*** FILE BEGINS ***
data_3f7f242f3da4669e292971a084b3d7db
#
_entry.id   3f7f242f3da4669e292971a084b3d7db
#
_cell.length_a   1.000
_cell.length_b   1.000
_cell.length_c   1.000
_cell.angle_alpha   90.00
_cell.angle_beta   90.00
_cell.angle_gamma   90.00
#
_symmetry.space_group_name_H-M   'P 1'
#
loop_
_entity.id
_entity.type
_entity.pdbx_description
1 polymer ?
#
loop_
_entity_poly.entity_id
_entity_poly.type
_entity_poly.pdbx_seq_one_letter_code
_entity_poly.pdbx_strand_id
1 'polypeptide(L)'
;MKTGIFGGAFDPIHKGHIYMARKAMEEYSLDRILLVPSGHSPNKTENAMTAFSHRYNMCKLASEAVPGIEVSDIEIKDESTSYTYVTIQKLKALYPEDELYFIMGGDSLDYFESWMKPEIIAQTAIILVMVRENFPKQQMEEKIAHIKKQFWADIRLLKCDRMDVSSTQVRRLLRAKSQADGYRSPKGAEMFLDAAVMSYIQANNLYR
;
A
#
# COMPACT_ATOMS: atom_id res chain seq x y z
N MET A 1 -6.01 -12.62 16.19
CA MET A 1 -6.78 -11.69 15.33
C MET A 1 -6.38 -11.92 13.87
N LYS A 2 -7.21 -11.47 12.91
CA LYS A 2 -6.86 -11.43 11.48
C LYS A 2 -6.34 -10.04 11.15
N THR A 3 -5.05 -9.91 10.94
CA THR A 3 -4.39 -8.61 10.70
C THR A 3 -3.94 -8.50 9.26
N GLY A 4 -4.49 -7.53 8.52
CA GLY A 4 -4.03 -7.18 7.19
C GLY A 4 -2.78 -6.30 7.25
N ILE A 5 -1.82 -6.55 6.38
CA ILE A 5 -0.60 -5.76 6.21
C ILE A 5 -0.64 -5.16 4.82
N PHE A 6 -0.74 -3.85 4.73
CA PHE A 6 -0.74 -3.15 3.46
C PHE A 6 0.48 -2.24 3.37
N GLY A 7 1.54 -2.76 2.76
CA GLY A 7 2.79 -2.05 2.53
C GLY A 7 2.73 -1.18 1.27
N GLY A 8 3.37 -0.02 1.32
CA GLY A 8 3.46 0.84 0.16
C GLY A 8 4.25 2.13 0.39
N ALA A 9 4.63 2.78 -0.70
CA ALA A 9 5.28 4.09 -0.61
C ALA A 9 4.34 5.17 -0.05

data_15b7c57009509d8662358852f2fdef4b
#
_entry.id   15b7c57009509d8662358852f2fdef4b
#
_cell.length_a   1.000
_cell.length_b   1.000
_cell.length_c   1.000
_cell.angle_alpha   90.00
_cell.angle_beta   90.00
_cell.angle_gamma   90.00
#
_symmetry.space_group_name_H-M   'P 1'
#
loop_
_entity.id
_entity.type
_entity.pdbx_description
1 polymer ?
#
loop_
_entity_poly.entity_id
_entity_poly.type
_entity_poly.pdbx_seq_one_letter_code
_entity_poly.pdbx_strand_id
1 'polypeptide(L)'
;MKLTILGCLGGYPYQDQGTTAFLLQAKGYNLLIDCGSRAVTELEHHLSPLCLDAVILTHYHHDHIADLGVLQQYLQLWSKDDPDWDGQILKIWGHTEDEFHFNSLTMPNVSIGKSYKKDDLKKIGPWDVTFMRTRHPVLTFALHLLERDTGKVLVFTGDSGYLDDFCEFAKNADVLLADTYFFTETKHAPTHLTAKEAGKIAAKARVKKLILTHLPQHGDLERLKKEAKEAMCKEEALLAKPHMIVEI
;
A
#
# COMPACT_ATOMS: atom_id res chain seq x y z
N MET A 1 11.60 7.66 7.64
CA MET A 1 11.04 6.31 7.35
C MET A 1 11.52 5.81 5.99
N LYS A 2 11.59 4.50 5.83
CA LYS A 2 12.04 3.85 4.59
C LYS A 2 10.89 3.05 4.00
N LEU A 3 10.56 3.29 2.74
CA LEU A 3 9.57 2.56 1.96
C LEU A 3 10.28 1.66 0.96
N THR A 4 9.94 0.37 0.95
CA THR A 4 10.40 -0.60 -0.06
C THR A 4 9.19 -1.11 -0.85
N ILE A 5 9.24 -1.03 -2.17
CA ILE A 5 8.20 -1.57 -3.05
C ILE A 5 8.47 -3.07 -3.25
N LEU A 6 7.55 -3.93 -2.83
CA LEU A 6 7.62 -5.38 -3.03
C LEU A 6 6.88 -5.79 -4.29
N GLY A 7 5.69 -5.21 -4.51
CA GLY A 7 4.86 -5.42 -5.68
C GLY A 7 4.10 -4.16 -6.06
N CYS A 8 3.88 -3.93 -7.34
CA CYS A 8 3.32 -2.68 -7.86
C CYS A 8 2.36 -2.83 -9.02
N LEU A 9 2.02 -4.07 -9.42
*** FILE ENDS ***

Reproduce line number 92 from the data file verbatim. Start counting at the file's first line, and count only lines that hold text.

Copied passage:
CA LYS A 2 12.04 3.85 4.59